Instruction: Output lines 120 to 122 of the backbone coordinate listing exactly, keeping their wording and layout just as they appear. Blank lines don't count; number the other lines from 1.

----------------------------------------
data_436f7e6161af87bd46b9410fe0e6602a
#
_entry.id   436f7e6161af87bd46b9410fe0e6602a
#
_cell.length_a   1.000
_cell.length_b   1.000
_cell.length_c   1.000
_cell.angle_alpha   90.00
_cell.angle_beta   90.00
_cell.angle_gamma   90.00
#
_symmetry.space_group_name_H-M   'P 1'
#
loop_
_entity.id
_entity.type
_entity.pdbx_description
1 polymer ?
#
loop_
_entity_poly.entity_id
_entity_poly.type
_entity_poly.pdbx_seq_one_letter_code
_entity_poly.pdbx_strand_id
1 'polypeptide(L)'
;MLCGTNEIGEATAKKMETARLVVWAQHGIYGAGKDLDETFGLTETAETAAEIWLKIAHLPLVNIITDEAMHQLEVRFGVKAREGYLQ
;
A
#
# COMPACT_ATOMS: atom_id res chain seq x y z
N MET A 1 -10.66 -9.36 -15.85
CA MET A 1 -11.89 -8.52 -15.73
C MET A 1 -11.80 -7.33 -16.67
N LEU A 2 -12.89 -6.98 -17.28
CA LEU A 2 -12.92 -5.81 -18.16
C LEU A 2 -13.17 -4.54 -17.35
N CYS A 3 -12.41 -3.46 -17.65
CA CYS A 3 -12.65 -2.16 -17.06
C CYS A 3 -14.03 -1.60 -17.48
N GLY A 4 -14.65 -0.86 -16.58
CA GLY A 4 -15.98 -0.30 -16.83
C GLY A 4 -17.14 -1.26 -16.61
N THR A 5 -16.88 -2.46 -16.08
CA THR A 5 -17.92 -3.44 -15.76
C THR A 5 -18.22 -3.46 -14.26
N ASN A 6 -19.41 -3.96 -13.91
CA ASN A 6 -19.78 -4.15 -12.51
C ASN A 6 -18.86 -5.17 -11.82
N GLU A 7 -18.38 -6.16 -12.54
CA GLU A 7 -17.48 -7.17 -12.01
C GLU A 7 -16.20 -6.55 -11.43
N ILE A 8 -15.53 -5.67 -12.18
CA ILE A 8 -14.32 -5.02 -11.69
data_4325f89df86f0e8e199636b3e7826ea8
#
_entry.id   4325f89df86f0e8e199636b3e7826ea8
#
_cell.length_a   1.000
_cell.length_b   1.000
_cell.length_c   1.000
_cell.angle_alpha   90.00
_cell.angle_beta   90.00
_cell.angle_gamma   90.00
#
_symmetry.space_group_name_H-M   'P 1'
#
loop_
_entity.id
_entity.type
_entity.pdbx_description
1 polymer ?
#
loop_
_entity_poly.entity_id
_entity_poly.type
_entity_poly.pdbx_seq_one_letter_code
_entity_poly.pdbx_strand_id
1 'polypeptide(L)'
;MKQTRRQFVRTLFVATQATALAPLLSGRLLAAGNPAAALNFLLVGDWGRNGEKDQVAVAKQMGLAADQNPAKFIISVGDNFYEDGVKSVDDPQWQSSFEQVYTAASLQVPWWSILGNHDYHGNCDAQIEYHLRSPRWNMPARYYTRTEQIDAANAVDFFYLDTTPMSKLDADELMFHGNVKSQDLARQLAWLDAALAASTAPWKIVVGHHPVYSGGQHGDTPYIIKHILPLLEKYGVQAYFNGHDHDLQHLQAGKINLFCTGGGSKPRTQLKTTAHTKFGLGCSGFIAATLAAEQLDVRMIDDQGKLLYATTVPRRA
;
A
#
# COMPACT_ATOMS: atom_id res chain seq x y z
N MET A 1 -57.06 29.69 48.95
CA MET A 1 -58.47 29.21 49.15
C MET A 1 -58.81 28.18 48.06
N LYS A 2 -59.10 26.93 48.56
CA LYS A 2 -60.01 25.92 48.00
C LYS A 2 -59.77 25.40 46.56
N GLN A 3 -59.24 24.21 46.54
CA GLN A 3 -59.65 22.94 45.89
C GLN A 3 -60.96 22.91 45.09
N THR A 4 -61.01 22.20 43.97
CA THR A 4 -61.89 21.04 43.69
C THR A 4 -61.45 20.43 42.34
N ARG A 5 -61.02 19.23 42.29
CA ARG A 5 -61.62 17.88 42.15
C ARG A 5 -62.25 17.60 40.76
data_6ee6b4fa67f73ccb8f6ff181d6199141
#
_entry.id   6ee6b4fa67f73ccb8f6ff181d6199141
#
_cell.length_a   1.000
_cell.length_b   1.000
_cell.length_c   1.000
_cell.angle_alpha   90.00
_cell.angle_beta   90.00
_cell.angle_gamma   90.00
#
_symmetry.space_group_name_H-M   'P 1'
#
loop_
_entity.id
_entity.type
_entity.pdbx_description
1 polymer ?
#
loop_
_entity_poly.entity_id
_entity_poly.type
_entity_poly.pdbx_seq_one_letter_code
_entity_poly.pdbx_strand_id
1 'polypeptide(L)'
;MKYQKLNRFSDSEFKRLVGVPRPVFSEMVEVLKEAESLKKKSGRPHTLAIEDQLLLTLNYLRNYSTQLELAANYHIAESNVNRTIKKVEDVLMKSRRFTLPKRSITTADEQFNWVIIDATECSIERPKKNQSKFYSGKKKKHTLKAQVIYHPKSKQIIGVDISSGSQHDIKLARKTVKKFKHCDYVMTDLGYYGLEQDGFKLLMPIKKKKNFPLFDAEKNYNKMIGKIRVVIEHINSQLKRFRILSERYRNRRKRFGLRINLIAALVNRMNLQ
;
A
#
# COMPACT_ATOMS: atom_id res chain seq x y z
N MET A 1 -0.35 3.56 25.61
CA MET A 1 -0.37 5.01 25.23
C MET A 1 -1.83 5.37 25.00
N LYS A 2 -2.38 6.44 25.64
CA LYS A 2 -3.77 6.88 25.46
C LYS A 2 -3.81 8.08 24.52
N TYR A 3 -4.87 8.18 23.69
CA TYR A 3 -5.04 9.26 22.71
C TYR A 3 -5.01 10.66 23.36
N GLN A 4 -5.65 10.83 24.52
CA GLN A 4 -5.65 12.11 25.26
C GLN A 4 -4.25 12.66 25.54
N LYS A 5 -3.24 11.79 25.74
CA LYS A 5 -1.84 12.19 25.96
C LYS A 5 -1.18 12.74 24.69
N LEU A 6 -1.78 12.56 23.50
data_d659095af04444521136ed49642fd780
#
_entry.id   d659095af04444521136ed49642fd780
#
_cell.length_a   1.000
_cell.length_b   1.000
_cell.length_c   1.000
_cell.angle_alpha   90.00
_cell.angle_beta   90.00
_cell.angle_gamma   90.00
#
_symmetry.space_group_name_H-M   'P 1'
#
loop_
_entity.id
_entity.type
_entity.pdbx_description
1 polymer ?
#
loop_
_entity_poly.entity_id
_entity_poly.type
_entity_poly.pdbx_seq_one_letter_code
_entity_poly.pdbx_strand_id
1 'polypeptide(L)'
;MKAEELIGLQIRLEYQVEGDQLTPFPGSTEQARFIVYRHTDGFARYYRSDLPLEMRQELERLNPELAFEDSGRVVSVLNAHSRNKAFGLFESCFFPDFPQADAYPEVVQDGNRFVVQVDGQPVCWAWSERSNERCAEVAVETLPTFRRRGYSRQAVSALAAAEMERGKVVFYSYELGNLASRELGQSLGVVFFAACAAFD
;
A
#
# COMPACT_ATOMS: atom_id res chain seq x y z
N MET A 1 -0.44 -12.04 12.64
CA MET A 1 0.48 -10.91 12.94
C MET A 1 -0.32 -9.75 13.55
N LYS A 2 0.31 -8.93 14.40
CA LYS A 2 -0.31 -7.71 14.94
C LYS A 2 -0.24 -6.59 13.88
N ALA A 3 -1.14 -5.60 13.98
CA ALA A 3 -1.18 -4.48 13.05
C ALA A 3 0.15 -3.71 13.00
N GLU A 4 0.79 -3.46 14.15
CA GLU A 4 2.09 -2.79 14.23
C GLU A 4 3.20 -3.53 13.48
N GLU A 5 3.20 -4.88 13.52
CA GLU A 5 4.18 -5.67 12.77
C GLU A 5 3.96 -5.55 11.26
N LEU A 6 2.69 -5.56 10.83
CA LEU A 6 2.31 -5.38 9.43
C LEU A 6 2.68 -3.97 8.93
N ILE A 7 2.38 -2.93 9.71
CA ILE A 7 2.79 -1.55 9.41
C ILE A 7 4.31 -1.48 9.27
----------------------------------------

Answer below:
_entity_poly.type
_entity_poly.pdbx_seq_one_letter_code
_entity_poly.pdbx_strand_id